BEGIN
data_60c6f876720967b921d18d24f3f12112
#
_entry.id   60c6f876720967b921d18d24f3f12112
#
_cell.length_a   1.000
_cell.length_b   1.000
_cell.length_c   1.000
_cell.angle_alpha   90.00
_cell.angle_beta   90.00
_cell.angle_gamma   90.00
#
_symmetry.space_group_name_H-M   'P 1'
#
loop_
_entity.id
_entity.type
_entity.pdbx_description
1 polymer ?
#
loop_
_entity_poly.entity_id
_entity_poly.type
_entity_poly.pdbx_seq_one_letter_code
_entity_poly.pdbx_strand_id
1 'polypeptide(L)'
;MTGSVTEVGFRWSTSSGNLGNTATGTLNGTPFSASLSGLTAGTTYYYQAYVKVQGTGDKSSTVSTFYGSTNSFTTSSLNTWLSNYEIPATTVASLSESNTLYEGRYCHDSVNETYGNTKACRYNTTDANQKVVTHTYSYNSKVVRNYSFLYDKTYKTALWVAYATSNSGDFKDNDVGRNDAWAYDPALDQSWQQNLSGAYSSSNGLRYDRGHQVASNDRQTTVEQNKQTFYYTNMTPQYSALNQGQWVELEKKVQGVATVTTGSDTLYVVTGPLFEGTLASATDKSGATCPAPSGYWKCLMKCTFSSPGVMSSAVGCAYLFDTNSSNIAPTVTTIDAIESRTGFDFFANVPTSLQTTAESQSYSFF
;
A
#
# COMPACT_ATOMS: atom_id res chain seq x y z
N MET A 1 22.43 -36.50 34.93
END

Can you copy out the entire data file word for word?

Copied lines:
data_60c6f876720967b921d18d24f3f12112
#
_entry.id   60c6f876720967b921d18d24f3f12112
#
_cell.length_a   1.000
_cell.length_b   1.000
_cell.length_c   1.000
_cell.angle_alpha   90.00
_cell.angle_beta   90.00
_cell.angle_gamma   90.00
#
_symmetry.space_group_name_H-M   'P 1'
#
loop_
_entity.id
_entity.type
_entity.pdbx_description
1 polymer ?
#
loop_
_entity_poly.entity_id
_entity_poly.type
_entity_poly.pdbx_seq_one_letter_code
_entity_poly.pdbx_strand_id
1 'polypeptide(L)'
;MTGSVTEVGFRWSTSSGNLGNTATGTLNGTPFSASLSGLTAGTTYYYQAYVKVQGTGDKSSTVSTFYGSTNSFTTSSLNTWLSNYEIPATTVASLSESNTLYEGRYCHDSVNETYGNTKACRYNTTDANQKVVTHTYSYNSKVVRNYSFLYDKTYKTALWVAYATSNSGDFKDNDVGRNDAWAYDPALDQSWQQNLSGAYSSSNGLRYDRGHQVASNDRQTTVEQNKQTFYYTNMTPQYSALNQGQWVELEKKVQGVATVTTGSDTLYVVTGPLFEGTLASATDKSGATCPAPSGYWKCLMKCTFSSPGVMSSAVGCAYLFDTNSSNIAPTVTTIDAIESRTGFDFFANVPTSLQTTAESQSYSFF
;
A
#
# COMPACT_ATOMS: atom_id res chain seq x y z
N MET A 1 22.43 -36.50 34.93